1. Introduction

Inferential statistics is a branch of statistics that attempts to make valid predictions based on only a sample of all possible observations[1]. For example, imagine a bag of 10,000 marbles. Some are black and some white, but of which the exact proportion of these colours is unknown. It is unnecessary to count all the marbles in order to make some statement about this proportion. A randomly acquired sample of 1,000 marbles may be sufficient to make an inference about the proportion of black and white marbles in the entire population. If 40% of our sample are white, then we may be able to infer that about 40% of the population are also white.

To the layperson, this process seems rather straight forward. In fact, it might seem that there is no need to even acquire a sample of 1,000 marbles. A sample of 100 or even 10 marbles might do.

This is assumption is not necessarily correct. As the sample size becomes smaller, the potential for error grows. For this reason, inferential statistics has developed numerous techniques for stating the level of confidence that can be placed on these inferences.

If we took ten samples of 100 marbles each, we might find the following results:

Table 1: Relative proportions of 10 samples from a population of 10,000 marbles
Sample Number Number of White
Number of Black Marbles
1 40 60
2 35 65
3 47 53
4 50 50
5 31 69
6 25 75
7 36 64
8 20 80
9 45 55
10 55 45


We are then in a position to calculate the "Standard Deviation" of these samples:


sigma=sqrt((SUM(x^2))/(n-1)) (eq. 1)[2]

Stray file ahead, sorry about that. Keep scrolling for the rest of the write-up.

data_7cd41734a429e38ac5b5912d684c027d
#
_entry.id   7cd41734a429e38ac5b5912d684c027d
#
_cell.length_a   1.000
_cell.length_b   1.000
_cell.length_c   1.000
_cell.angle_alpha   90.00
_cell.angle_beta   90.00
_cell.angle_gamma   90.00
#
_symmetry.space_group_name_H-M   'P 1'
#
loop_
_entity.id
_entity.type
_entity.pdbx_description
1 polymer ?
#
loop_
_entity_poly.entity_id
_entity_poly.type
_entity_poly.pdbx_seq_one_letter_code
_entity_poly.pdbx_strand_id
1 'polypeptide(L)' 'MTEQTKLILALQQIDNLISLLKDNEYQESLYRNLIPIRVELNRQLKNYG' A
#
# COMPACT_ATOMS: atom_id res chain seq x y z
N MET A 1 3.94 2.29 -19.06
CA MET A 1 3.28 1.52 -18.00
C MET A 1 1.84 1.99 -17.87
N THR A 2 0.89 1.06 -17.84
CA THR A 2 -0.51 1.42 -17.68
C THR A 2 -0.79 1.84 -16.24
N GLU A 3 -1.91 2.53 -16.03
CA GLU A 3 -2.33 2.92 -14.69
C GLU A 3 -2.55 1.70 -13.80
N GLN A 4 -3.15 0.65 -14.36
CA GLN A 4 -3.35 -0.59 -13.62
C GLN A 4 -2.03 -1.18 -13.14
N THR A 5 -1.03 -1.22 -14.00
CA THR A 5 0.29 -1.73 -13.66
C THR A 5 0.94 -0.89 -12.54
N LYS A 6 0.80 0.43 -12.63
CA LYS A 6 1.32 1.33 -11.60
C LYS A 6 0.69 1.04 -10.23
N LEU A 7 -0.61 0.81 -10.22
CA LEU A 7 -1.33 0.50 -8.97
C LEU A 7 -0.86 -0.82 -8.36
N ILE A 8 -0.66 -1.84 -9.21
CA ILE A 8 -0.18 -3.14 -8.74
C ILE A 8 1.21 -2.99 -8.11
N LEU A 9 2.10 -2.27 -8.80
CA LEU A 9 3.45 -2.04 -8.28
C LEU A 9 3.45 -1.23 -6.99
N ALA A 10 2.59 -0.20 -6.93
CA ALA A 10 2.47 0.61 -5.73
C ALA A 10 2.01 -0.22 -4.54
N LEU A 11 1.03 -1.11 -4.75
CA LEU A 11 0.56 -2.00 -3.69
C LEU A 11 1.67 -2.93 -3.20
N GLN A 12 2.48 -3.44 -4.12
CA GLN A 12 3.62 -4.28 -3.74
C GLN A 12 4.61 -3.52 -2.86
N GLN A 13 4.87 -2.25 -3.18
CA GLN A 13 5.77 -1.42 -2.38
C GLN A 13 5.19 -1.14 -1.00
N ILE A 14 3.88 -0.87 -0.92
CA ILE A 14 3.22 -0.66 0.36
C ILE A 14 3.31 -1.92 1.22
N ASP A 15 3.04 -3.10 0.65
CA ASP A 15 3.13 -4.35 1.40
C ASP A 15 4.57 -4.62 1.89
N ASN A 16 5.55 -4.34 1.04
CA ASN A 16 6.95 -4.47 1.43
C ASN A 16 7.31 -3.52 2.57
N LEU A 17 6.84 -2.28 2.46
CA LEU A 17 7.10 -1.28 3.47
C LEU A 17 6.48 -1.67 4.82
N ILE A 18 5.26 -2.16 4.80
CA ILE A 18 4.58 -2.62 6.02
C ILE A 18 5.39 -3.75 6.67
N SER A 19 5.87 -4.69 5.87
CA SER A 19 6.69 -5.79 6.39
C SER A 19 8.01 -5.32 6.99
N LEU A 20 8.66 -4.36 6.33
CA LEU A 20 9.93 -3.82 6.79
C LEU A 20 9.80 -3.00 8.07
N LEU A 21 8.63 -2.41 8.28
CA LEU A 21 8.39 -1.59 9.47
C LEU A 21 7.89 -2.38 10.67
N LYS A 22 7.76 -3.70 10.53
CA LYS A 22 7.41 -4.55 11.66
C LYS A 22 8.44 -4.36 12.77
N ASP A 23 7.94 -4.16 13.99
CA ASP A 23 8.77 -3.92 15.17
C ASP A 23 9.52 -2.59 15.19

where x2 is the sum of the squares so that the equation is expanded to:


sigma=sqrt(SUM((X_sub_n-X_bar)^2)/(n-1)) (eq. 2)


and n is the number of samples. In our example, the mean number of White marbles is X_bar=38.4.

We might be tempted to say that about 40% of the marbles are white, but we are unable to argue that point with any degree of certainty. Using equation 2 above, we determine that the Standard Deviation is 11.15. We must then determine the "Sample Error of the Mean" (where s=[sigma]):


s_sub_X_bar=s/sqrt(n) (eq. 4)


The confidence we can put on our hypothesis that u=40 of the marbles are white is found using a standard statistical test called the "z-test":


z=(X_bar - mu)/(s_sub_X_bar) (eq. 5)


Using a z-test table [3] and our resulting z-value of -.4532, we find that 32% of the area of the normal curve would fall below this "z" value. In other words, in 32% of samples given s_sub_X_bar, X_bar would be less than 38.4. Since the distribution is two-sided or "two-tailed" (i.e. the sample average could also be greater than the population average), we would also expect X_bar to greater than ((u-X_bar)+u=) 41.6 in another 32% of cases.

In summary, if we expect 40% of all marbles in the bag to be white, then a series of ten samples with only 38.4% of marbles being white would be expected in (100-64%=) 36% of the time. Clearly, the confidence we can place in our conclusion is not as good as it was on first glance. This lack of confidence is due to the high variability among the samples. If we took more samples or larger samples, our confidence in our conclusion might increase.